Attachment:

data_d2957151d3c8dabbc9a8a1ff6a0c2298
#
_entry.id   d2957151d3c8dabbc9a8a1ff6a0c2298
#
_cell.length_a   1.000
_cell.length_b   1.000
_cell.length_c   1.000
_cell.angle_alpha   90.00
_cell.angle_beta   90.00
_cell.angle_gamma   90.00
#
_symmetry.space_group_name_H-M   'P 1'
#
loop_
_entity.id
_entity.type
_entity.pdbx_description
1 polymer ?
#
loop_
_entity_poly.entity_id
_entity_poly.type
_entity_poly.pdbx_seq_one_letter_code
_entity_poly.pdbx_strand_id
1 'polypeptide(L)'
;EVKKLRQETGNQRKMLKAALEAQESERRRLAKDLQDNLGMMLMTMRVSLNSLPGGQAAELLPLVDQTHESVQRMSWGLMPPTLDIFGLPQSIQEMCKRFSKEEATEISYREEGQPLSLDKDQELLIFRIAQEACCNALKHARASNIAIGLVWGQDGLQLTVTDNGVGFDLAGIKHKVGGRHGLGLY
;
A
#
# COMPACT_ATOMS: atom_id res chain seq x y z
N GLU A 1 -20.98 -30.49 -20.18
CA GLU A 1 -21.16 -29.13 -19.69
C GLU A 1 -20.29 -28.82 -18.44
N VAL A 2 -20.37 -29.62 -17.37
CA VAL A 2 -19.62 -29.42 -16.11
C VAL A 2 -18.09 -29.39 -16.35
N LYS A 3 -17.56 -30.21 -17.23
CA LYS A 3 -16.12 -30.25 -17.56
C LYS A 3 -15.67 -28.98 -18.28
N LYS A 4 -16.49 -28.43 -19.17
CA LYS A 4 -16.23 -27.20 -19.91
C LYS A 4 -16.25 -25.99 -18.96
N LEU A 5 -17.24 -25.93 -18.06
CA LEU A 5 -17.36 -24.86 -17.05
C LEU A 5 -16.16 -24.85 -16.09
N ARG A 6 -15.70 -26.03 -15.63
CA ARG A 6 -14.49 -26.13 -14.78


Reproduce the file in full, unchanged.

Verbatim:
data_d2957151d3c8dabbc9a8a1ff6a0c2298
#
_entry.id   d2957151d3c8dabbc9a8a1ff6a0c2298
#
_cell.length_a   1.000
_cell.length_b   1.000
_cell.length_c   1.000
_cell.angle_alpha   90.00
_cell.angle_beta   90.00
_cell.angle_gamma   90.00
#
_symmetry.space_group_name_H-M   'P 1'
#
loop_
_entity.id
_entity.type
_entity.pdbx_description
1 polymer ?
#
loop_
_entity_poly.entity_id
_entity_poly.type
_entity_poly.pdbx_seq_one_letter_code
_entity_poly.pdbx_strand_id
1 'polypeptide(L)'
;EVKKLRQETGNQRKMLKAALEAQESERRRLAKDLQDNLGMMLMTMRVSLNSLPGGQAAELLPLVDQTHESVQRMSWGLMPPTLDIFGLPQSIQEMCKRFSKEEATEISYREEGQPLSLDKDQELLIFRIAQEACCNALKHARASNIAIGLVWGQDGLQLTVTDNGVGFDLAGIKHKVGGRHGLGLY
;
A
#
# COMPACT_ATOMS: atom_id res chain seq x y z
N GLU A 1 -20.98 -30.49 -20.18
CA GLU A 1 -21.16 -29.13 -19.69
C GLU A 1 -20.29 -28.82 -18.44
N VAL A 2 -20.37 -29.62 -17.37
CA VAL A 2 -19.62 -29.42 -16.11
C VAL A 2 -18.09 -29.39 -16.35
N LYS A 3 -17.56 -30.21 -17.23
CA LYS A 3 -16.12 -30.25 -17.56
C LYS A 3 -15.67 -28.98 -18.28
N LYS A 4 -16.49 -28.43 -19.17
CA LYS A 4 -16.23 -27.20 -19.91
C LYS A 4 -16.25 -25.99 -18.96
N LEU A 5 -17.24 -25.93 -18.06
CA LEU A 5 -17.36 -24.86 -17.05
C LEU A 5 -16.16 -24.85 -16.09
N ARG A 6 -15.70 -26.03 -15.63
CA ARG A 6 -14.49 -26.13 -14.78